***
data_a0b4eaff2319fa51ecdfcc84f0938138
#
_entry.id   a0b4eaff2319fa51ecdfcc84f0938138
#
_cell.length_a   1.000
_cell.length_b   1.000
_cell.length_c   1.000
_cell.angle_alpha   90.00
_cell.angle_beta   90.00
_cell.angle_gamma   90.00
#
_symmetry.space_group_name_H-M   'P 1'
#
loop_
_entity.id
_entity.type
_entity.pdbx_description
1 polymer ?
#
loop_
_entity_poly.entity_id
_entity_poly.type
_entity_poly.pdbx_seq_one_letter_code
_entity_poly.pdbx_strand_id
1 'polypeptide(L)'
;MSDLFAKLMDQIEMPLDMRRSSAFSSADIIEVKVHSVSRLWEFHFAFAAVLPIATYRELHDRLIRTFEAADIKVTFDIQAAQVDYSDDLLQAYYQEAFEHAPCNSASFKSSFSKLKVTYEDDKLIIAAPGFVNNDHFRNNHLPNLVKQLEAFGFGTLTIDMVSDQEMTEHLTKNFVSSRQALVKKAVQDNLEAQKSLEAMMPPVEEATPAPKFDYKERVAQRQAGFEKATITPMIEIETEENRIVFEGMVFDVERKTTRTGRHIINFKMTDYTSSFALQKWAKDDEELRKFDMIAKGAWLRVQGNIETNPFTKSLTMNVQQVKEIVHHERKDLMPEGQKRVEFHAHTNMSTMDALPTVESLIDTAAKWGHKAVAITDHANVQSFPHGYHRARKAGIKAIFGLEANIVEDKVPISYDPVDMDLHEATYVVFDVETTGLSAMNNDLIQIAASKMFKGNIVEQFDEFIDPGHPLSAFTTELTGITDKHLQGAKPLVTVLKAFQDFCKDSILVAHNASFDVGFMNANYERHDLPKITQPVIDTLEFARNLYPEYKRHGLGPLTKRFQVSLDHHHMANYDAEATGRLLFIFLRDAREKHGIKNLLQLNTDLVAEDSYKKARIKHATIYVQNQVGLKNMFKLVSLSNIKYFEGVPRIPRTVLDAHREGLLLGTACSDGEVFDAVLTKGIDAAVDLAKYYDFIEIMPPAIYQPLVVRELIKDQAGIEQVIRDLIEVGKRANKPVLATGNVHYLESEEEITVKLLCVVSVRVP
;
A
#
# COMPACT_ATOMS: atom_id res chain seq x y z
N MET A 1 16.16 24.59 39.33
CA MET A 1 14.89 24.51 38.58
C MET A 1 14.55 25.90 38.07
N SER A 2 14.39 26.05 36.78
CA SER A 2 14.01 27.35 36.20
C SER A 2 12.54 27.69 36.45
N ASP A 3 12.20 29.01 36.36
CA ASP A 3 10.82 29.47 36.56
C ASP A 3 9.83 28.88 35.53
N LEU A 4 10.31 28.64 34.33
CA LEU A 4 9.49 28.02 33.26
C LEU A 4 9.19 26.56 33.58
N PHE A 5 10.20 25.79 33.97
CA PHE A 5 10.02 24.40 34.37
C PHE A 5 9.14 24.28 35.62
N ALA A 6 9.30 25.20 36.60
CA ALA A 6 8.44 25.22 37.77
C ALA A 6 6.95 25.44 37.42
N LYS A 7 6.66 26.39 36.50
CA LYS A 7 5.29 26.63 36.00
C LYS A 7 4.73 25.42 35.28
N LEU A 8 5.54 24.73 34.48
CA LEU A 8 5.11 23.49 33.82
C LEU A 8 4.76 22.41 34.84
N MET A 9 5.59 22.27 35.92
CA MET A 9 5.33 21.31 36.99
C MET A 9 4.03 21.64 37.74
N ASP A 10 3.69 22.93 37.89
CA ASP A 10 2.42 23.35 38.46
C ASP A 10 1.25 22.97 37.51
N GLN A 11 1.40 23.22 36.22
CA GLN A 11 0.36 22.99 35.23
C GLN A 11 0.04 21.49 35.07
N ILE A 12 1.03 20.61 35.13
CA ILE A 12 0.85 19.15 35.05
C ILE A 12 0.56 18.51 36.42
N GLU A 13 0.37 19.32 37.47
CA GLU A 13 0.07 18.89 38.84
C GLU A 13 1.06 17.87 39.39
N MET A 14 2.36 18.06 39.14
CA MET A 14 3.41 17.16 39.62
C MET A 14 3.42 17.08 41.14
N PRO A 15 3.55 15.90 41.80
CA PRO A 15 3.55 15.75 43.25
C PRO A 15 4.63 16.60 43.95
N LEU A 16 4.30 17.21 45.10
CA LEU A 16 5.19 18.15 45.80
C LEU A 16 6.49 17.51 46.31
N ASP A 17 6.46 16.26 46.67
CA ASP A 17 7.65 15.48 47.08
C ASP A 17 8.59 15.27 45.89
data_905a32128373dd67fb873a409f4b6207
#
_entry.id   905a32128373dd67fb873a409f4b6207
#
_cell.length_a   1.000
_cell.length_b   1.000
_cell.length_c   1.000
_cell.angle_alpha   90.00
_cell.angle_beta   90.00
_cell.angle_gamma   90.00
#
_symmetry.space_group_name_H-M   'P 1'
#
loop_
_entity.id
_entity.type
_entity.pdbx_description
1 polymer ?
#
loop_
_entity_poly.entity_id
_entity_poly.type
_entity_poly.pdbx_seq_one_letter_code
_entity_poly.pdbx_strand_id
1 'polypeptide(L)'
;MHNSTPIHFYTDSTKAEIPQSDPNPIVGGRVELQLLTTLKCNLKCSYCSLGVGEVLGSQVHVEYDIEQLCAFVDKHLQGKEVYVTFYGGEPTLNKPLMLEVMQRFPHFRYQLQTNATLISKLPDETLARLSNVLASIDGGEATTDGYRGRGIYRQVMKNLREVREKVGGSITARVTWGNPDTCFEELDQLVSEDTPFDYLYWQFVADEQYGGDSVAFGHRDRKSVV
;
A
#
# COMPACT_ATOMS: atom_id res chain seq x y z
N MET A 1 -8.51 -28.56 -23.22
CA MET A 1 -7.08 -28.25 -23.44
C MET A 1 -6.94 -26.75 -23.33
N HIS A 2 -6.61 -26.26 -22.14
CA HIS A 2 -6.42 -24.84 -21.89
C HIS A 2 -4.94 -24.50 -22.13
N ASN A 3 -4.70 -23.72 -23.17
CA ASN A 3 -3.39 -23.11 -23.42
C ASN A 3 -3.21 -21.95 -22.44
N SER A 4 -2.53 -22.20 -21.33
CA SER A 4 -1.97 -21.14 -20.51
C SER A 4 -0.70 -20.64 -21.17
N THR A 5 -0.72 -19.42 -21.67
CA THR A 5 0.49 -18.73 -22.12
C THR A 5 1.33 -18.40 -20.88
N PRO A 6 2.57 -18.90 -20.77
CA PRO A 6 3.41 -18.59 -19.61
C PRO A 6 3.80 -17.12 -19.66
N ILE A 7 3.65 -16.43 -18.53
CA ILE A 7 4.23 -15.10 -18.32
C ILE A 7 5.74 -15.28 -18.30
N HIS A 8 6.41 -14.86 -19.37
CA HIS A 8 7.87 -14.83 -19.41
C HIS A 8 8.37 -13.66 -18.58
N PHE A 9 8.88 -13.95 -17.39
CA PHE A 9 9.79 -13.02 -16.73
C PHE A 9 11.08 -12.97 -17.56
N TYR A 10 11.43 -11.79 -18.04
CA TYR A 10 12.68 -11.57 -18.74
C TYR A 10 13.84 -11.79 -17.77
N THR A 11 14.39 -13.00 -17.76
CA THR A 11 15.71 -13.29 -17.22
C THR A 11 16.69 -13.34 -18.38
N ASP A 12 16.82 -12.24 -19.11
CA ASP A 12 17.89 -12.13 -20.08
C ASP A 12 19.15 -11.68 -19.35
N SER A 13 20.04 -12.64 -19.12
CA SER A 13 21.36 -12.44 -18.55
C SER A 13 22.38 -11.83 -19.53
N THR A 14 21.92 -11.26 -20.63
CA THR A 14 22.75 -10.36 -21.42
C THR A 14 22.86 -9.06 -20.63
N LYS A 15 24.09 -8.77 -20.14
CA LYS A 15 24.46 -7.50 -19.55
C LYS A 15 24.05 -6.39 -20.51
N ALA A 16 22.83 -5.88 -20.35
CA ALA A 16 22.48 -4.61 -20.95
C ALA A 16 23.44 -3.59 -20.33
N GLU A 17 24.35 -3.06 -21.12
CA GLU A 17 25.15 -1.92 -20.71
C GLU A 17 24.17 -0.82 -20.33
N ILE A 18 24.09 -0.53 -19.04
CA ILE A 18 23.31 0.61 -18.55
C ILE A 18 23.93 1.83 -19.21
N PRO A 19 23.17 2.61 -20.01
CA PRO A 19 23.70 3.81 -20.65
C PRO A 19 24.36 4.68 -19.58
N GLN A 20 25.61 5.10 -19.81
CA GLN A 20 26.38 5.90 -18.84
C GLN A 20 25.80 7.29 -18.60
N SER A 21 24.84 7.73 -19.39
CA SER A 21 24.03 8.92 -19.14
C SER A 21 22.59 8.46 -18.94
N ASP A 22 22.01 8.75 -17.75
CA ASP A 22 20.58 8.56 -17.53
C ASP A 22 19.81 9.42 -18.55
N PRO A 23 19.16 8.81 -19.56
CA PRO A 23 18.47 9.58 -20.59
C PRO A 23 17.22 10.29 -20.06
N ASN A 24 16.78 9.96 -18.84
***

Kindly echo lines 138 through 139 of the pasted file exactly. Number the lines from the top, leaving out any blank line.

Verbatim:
C PHE A 9 11.08 -12.97 -17.56
N TYR A 10 11.43 -11.79 -18.04